Back to Attack Glossary

Business Email Compromise

What are Business Email Compromise Attacks?

Business email compromise (BEC) can generally be defined as an attack that impersonates a trusted individual to trick an employee into making a financial transaction or sending sensitive information to an attacker. According to the FBI’s Internet Crime Complaint Center (IC3), BEC attacks have caused more than $43 billion in exposed financial losses since 2016, and $2.1 billion in direct losses in 2021 alone.‍ As a category, business email compromise accounts for 35% of all cybercrime losses.

How Does a BEC Attack Work?

Unlike other types of cyber attacks, most BEC attacks don’t involve malicious attachments or links. Instead, the content of the typical attack is simply benign text, which makes these emails more effective at bypassing traditional email defenses.

Historically, BEC attacks have focused on the impersonation of internal employees, primarily company executives. While these attacks are always financially-motivated, the ultimate goals of the attacks vary, which include the following:

  • Payment or Invoice Fraud: These attacks usually impersonate a company executive and request that an employee send a payment to a supposed external third party.
  • Payroll Diversion: These attacks generally target human resources employees and ask to change the direct deposit account for an employee to another account controlled by the attacker.
  • Gift Card Request: These attacks can target any employee at a company—campaigns sometimes target dozens of employees at a time—and request the purchase of gift cards, commonly under the pretext of employee rewards or customer gifts.
  • Aging Report Theft: These attacks typically impersonate a company executive and ask for an aging report, which contains outstanding payment and customer contact information. The attacker then uses the information in this report to email the company’s customers to request the outstanding balances be paid to alternate accounts.

More recently, a growing number of BEC attacks have impersonated external third parties rather than internal employees. The general term for this is financial supply chain compromise and consist of some of the following types of attacks:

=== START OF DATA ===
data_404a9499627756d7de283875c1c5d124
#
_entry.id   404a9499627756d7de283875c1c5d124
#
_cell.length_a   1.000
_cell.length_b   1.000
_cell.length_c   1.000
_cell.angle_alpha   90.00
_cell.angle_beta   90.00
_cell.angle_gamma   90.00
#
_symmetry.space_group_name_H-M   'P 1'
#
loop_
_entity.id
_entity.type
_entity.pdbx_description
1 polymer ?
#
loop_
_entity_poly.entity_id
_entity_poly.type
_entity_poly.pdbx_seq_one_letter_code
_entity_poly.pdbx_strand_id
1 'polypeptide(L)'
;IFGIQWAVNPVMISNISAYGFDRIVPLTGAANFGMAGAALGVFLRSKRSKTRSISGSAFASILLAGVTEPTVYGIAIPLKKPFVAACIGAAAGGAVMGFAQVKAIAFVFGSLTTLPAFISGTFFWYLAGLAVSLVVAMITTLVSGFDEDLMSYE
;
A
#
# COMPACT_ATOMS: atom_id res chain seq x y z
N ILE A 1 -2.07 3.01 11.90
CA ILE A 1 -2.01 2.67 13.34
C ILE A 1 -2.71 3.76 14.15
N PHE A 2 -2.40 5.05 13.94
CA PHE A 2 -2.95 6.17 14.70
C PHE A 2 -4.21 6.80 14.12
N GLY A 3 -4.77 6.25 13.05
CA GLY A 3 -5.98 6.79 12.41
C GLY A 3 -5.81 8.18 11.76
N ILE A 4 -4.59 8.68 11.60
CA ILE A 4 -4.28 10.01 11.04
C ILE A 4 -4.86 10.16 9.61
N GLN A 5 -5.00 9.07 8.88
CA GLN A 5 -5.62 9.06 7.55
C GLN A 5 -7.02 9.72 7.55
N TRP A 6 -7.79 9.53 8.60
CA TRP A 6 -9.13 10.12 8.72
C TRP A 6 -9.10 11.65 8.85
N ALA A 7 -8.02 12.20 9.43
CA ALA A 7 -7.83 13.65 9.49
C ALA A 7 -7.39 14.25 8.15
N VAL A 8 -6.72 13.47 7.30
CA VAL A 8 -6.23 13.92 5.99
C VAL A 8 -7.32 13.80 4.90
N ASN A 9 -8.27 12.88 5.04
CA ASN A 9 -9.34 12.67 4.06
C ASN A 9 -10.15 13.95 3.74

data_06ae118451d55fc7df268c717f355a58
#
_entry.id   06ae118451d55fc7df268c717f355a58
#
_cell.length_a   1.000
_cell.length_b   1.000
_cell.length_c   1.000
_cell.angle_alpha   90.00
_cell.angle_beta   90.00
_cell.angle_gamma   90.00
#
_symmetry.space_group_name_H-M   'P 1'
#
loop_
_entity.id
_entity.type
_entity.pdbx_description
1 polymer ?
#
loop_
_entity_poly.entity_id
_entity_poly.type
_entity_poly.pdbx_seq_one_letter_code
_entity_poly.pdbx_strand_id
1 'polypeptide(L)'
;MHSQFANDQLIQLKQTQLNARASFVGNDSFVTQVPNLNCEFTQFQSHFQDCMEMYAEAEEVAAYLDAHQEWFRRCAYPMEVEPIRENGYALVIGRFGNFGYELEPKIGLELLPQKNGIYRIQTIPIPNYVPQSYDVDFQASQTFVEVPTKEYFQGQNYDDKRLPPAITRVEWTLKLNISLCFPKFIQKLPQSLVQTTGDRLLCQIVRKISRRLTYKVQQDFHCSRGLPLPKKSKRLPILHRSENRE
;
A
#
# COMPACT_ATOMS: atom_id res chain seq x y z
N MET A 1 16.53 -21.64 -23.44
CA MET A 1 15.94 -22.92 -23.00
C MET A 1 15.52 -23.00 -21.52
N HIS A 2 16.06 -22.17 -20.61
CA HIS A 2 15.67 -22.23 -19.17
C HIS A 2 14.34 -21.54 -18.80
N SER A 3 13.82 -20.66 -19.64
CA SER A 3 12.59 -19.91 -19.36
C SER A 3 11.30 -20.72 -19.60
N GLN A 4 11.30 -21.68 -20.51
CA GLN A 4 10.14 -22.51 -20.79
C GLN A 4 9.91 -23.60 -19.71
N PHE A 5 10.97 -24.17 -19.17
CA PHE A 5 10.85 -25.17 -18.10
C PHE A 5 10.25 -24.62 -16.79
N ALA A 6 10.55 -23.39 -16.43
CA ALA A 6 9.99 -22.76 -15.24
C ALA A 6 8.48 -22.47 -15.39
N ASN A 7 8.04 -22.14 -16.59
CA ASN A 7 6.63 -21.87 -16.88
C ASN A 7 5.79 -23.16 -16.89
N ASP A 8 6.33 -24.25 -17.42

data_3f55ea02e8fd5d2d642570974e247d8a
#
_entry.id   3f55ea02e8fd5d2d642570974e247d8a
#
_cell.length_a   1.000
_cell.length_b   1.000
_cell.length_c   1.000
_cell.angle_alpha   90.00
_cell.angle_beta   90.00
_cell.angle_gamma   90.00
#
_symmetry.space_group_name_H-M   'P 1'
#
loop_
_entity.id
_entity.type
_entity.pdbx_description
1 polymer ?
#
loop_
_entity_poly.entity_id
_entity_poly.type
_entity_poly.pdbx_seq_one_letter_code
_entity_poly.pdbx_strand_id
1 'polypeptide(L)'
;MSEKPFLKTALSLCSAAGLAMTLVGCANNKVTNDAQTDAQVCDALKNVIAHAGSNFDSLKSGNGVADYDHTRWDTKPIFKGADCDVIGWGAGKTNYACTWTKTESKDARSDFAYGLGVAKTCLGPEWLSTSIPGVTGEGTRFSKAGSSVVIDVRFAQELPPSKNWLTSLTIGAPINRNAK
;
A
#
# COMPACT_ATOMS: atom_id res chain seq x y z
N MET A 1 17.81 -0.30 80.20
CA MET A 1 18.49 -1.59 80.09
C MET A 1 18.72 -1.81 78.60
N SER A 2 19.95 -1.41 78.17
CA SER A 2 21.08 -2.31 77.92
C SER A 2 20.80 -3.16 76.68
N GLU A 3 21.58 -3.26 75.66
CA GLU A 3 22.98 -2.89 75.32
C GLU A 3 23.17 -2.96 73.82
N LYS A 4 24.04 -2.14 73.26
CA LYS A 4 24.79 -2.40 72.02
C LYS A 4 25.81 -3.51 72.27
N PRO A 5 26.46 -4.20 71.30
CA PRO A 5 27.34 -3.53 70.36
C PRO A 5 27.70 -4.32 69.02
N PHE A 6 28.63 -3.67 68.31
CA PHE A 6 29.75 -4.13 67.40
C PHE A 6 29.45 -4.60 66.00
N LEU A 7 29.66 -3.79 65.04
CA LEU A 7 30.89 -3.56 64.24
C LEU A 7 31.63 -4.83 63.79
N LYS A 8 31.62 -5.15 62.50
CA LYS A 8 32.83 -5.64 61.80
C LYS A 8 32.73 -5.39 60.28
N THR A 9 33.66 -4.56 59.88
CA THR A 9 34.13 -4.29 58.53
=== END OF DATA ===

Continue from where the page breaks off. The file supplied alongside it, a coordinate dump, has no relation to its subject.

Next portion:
• Vendor Email Compromise: These attacks start with the compromise of the mailbox of a high-value target at a vendor or supplier. The attacker then uses intelligence from the compromised mailbox to target the vendor’s customers and divert funds from a legitimate business transaction.
  • Third-Party Reconnaissance Attack: These attacks typically depend on an attacker conducting open source research to identify relationships between vendors and customers. After collecting this information, the attacker will send an email to an organization, impersonating a vendor and inquiring about a potential outstanding payment or requesting that a vendor’s payment account details be updated.
  • Blind Third-Party Impersonation Attack: In these attacks, an attacker has no knowledge about vendor-customer relationships or legitimate financial transactions, relying on pure social engineering tactics to solicit fraudulent payments. Once they gather the necessary information, they then use it to request unpaid invoices or update billing details, similar to other types of vendor fraud.

Why Do BEC Attacks Bypass Traditional Email Defenses?

Unlike many other types of cyber attacks, BEC attacks do not contain malicious links or attachments in the emails, and often use a trusted domain like Gmail alongside display name deception techniques to add legitimacy. Most BEC attacks are purely text-based, relying on simple back-and-forth communication to be successful.

Even when a BEC attack includes an attachment or link, it will generally be a benign artifact that is used to add legitimacy to the attack—such as a link to the impersonated company website in the signature. This simplicity is what allows these attacks to bypass traditional email security solutions like secure email gateways that are trained to block malicious payloads and links.

How Can Modern Email Security Solutions Detect BEC?

To identify BEC attacks, email security solutions must look beyond traditional indicators of compromise to analyze language, intent, and context. A behavior approach that accounts for these subtle anomalies is necessary:

  • What type of email requests do employees commonly send and receive?

  • Who does this employee normally communicate with?

  • Which department does the employee belong to?

  • Where and when does this employee typically send emails?

  • What is the tone of this message? Is it making an unusual request?

When an employee receives an email requesting invoice payment, for example, advanced email security can properly assess the context. Does this email come from a trusted partner? Is it being sent to the right people within the recipient organization? Is the request on a normal payment schedule? Does the invoice have any new account information? Any changes in standard email patterns will trigger suspicion.

Further, since many BEC attacks are sent from a compromised account in a company’s supply chain, monitoring external vendors is crucial. An email security solution that can equally assess and remediate external partners and internal accounts for potential compromises is necessary to effectively detect and prevent BEC.